Every spring the Civil Liberties and Public Policy program at Hampshire college puts on their annual conference. I’ve been fortunate to attend a handful of these weekend events, and after a 2 year hiatus, managed to make it to their 30th anniversary conference.
There are many aspects to the conference, but one of my favorite parts are the various workshops offered throughout the weekend. I attended a few of them, and I’m sure I’ll be processing out loud (via the blog) about them eventually. However, the one that is still stuck in the forefront of my mind is the “Femininetastic” workshop.
Perhaps it’s because I recently wrote about labels and how we and others perceive ourselves, or maybe it’s because I find myself constantly thinking about the issues brought up in the workshop. The short blurb that attracted me to the workshop in the first place stated,
Femininetastic! What does it mean to be a woman in the feminist movement, and how can we create communities and a culture that affirms and empowers our own activism and lives? Speakers will discuss how they have defined, challenged and embraced different models of being a feminist today. (Speakers: Paris Hatcher, Kathleen Adams, Wyndi Marie Anderson*, Toni Olin-Mignosa)
What was interesting is that the workshop started off in a different, but just as compelling, manner. Moderator Wyndi Marie Anderson began by discussing not only what it means to be a woman in the feminist movement, but started delving into the issue of femininity.
|Searching google image for “femininity” brings up some interesting photos|
All throughout the workshop the topic of femininity as it relates to feminism was brought up. Both the panelists and those in the audience kept ping-ponging between the two topics of femininity as well as creating community within the feminist movement and the two intersected heavily at times.
As I listened to the various women on the panel, as well as the questions and comments being thrown out by the audience, I couldn’t help recall the recent blog post I wrote about labels. Finally, I raised my hand and stumbled through my jumbled up question. I asked if they had any thoughts on how the term “feminist” has come to be seen as a dirty word, and what can we do to help encourage those who say “I believe in all these ideals, but I’m not a feminist…”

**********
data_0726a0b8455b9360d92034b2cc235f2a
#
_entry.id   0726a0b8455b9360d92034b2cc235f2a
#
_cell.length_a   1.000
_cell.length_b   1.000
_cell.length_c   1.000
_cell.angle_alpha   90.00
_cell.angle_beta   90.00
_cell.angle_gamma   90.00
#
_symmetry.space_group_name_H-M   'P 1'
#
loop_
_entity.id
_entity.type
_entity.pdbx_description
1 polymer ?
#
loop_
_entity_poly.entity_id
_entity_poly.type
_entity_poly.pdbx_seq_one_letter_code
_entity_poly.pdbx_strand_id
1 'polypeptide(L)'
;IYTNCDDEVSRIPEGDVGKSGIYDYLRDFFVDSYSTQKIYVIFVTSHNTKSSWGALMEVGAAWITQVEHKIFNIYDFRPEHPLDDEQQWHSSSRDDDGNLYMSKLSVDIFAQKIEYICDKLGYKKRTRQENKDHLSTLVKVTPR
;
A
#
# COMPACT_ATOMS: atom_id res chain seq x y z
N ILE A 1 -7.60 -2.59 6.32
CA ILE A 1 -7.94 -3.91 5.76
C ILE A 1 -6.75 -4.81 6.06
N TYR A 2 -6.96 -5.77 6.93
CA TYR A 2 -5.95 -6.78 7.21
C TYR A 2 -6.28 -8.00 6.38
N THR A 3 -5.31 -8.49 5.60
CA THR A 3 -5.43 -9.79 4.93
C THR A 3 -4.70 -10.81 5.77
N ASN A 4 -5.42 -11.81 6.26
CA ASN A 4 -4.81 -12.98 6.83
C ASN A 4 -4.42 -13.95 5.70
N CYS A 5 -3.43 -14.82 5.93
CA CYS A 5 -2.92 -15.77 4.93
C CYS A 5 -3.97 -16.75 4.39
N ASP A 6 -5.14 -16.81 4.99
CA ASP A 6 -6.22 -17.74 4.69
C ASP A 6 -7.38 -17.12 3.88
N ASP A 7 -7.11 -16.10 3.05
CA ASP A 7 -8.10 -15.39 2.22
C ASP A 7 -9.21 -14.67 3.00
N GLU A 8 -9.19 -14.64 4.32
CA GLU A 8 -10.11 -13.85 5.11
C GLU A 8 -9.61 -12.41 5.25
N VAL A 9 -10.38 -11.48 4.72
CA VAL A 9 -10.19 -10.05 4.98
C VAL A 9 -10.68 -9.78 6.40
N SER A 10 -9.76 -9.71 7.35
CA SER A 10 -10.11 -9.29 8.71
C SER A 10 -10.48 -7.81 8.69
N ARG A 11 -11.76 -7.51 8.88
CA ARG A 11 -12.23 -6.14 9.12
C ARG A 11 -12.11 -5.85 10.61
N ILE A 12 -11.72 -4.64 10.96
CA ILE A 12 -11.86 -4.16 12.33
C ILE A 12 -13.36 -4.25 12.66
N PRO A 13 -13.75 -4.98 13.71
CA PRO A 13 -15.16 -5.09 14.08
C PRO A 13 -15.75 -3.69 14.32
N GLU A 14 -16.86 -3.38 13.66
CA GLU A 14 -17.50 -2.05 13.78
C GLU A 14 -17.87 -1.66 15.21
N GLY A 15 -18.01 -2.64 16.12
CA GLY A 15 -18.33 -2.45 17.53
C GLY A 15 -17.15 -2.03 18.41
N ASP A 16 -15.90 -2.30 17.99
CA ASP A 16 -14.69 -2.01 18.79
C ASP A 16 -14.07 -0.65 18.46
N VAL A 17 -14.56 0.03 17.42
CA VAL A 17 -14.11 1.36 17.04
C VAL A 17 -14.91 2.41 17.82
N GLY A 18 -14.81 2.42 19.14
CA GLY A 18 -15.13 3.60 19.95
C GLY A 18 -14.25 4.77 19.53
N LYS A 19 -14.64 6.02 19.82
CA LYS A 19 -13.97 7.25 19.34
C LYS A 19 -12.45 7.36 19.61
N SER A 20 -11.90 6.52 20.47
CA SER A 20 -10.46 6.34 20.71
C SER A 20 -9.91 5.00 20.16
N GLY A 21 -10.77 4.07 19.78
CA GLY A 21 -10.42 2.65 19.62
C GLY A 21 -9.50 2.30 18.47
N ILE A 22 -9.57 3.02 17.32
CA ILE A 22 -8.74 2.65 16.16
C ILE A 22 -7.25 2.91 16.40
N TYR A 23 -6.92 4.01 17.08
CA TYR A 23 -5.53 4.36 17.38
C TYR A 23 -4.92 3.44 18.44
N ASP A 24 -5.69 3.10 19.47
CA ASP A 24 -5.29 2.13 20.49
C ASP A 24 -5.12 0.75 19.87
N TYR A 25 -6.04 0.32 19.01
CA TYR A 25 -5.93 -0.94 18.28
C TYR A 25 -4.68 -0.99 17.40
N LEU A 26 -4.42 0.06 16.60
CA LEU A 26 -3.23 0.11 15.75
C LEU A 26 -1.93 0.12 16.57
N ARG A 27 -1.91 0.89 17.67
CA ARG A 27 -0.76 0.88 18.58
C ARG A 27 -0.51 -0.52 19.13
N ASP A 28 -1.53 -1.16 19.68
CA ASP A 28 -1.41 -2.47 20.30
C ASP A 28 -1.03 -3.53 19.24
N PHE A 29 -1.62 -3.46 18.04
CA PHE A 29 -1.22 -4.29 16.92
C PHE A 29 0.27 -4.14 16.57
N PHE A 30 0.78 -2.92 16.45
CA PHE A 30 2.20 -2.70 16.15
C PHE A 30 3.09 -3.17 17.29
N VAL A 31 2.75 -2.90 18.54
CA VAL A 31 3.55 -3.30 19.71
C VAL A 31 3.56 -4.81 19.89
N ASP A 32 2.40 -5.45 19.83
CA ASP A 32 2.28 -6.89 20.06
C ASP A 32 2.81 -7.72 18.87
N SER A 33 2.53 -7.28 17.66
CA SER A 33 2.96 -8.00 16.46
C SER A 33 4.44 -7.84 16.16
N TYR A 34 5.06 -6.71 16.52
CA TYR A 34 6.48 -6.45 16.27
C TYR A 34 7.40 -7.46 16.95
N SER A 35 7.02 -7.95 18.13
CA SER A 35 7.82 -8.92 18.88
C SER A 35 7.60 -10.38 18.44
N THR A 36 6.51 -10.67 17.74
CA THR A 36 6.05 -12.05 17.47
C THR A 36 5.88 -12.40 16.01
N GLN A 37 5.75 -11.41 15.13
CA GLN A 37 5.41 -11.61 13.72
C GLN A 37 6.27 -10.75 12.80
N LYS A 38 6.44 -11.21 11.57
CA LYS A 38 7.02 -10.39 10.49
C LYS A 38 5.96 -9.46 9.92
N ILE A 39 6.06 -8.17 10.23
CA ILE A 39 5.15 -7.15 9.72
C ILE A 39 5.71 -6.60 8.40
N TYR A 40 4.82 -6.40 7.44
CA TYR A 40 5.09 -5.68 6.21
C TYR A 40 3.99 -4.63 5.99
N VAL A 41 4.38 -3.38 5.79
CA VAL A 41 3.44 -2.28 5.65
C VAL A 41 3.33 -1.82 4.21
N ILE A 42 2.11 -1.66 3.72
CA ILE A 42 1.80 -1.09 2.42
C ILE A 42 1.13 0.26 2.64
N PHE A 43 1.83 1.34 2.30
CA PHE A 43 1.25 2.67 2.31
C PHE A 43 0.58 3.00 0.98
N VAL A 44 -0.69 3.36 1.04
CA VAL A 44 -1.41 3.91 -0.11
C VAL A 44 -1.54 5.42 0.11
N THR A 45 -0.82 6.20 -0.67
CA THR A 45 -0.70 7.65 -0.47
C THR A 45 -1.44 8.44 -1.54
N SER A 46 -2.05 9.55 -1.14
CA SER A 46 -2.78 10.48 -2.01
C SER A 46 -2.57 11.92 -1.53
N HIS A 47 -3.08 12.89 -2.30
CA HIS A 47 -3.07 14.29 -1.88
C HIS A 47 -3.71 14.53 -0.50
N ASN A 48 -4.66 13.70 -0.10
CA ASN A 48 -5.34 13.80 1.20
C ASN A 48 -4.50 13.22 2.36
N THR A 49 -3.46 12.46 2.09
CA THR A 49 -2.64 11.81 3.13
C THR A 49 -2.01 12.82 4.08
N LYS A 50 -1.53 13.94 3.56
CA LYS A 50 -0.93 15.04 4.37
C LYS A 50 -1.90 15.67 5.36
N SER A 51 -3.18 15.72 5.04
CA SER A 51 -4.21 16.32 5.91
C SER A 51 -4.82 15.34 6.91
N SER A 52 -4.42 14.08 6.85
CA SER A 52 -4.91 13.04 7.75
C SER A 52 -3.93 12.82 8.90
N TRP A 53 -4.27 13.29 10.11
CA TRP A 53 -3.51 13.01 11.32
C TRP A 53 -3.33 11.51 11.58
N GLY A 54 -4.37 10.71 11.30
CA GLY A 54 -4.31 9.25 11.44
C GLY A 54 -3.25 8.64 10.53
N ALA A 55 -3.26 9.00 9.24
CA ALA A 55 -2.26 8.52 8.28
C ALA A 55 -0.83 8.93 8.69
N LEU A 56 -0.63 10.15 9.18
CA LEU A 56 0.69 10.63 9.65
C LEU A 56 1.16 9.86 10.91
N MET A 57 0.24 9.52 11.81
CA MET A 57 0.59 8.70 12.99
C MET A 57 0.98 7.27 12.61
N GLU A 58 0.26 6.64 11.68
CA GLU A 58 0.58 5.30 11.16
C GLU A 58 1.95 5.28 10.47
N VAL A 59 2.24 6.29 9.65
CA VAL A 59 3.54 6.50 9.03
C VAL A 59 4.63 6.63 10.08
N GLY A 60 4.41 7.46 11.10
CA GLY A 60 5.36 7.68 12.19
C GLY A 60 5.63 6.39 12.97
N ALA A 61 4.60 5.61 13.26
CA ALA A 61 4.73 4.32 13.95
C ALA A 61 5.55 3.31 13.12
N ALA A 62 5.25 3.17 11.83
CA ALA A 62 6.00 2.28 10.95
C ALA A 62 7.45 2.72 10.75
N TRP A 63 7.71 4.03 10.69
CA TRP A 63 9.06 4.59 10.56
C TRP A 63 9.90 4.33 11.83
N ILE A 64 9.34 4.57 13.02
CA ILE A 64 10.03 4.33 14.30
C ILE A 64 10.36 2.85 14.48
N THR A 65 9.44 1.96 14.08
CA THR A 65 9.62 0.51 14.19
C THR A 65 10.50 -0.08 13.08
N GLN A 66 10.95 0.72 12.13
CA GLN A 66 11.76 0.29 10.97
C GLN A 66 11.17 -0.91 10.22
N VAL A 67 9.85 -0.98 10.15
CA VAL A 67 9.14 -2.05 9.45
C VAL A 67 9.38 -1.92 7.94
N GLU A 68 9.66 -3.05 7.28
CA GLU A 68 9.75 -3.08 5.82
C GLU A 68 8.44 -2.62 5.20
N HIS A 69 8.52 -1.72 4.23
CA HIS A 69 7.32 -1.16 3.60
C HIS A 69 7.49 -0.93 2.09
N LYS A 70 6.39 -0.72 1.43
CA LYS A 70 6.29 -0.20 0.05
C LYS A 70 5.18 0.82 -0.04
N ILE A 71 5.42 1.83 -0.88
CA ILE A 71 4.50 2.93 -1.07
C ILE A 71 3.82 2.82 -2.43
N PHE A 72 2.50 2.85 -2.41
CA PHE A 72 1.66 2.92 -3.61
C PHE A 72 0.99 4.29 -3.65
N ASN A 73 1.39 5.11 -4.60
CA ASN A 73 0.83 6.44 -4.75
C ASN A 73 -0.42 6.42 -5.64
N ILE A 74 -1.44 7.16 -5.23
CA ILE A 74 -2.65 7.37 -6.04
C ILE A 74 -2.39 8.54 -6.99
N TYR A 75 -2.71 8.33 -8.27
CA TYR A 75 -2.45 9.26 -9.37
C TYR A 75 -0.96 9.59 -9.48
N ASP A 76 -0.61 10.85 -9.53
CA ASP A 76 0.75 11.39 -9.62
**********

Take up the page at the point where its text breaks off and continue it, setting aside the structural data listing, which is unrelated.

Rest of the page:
Thankfully, the women on the panel all seemed to understand me, and had interesting things to say. Kathleen Adams had shared her story about creating Momma’s Hip Hop Kitchen, a yearly event that celebrates women via music and art. She talked about using Hip Hop as a way to reach out to those who might not otherwise fin themselves at an event put on by feminists. She said that once there, most people realize how they truly do strive for the same goals as the feminist movement an find it easier (and perhaps more palatable) to absorb via a comfortable medium.
Some people in the audience also had some interesting thoughts, including a woman who works for a university’s student center and tries to get the various women’s groups to include the Greek system in events, as a way to bridge the two groups and perhaps create some unity and understanding rather than exclusion.
I left the workshop with some thoughts to process, new ideas to mull over, and even having met somebody new (who came up to me after the workshop ended to continue talking about a point I brought up). The one thing that I’ve always loved about the annual CLPP conference is the energizing boost it gives me. I feel ready to take on the world…whether that means ranting against people who feel that pink nail polish will destroy society as we know it or tutoring/talking with the teen moms at the place I volunteer or even helping my son learn to ride his two-wheeler. Let’s hope this momentum I’ve got going sticks…